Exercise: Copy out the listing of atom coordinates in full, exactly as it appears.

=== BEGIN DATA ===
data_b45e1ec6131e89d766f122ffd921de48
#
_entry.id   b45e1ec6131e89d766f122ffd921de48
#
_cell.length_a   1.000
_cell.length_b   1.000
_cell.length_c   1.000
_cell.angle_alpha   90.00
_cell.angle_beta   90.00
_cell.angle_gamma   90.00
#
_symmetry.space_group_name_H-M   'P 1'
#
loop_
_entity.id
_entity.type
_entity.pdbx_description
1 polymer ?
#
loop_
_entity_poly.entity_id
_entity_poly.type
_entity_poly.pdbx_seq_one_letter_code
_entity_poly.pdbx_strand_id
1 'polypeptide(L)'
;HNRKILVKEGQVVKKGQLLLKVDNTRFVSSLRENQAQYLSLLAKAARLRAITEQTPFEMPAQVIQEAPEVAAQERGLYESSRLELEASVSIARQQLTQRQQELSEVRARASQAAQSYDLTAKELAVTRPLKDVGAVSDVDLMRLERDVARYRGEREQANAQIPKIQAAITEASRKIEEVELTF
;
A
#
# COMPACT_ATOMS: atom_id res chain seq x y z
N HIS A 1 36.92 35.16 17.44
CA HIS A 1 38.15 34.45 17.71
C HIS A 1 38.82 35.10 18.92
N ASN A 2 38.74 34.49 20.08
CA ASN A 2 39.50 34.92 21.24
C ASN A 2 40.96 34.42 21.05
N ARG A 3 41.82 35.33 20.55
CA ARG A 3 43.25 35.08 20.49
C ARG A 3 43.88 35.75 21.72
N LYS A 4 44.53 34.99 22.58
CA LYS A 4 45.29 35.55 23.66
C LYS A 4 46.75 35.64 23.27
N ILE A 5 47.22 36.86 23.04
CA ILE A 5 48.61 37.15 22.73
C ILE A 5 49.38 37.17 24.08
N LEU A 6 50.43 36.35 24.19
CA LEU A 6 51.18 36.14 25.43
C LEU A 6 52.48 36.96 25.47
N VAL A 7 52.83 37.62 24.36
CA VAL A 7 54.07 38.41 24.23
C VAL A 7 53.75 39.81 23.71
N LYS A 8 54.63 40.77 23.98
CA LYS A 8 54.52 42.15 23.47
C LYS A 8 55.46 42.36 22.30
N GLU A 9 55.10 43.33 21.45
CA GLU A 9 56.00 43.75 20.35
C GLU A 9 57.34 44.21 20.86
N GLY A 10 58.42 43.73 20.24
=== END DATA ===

data_b45e1ec6131e89d766f122ffd921de48
#
_entry.id   b45e1ec6131e89d766f122ffd921de48
#
_cell.length_a   1.000
_cell.length_b   1.000
_cell.length_c   1.000
_cell.angle_alpha   90.00
_cell.angle_beta   90.00
_cell.angle_gamma   90.00
#
_symmetry.space_group_name_H-M   'P 1'
#
loop_
_entity.id
_entity.type
_entity.pdbx_description
1 polymer ?
#
loop_
_entity_poly.entity_id
_entity_poly.type
_entity_poly.pdbx_seq_one_letter_code
_entity_poly.pdbx_strand_id
1 'polypeptide(L)'
;HNRKILVKEGQVVKKGQLLLKVDNTRFVSSLRENQAQYLSLLAKAARLRAITEQTPFEMPAQVIQEAPEVAAQERGLYESSRLELEASVSIARQQLTQRQQELSEVRARASQAAQSYDLTAKELAVTRPLKDVGAVSDVDLMRLERDVARYRGEREQANAQIPKIQAAITEASRKIEEVELTF
;
A
#
# COMPACT_ATOMS: atom_id res chain seq x y z
N HIS A 1 36.92 35.16 17.44
CA HIS A 1 38.15 34.45 17.71
C HIS A 1 38.82 35.10 18.92
N ASN A 2 38.74 34.49 20.08
CA ASN A 2 39.50 34.92 21.24
C ASN A 2 40.96 34.42 21.05
N ARG A 3 41.82 35.33 20.55
CA ARG A 3 43.25 35.08 20.49
C ARG A 3 43.88 35.75 21.72
N LYS A 4 44.53 34.99 22.58
CA LYS A 4 45.29 35.55 23.66
C LYS A 4 46.75 35.64 23.27
N ILE A 5 47.22 36.86 23.04
CA ILE A 5 48.61 37.15 22.73
C ILE A 5 49.38 37.17 24.08
N LEU A 6 50.43 36.35 24.19
CA LEU A 6 51.18 36.14 25.43
C LEU A 6 52.48 36.96 25.47
N VAL A 7 52.83 37.62 24.36
CA VAL A 7 54.07 38.41 24.23
C VAL A 7 53.75 39.81 23.71
N LYS A 8 54.63 40.77 23.98
CA LYS A 8 54.52 42.15 23.47
C LYS A 8 55.46 42.36 22.30
N GLU A 9 55.10 43.33 21.45
CA GLU A 9 56.00 43.75 20.35
C GLU A 9 57.34 44.21 20.86
N GLY A 10 58.42 43.73 20.24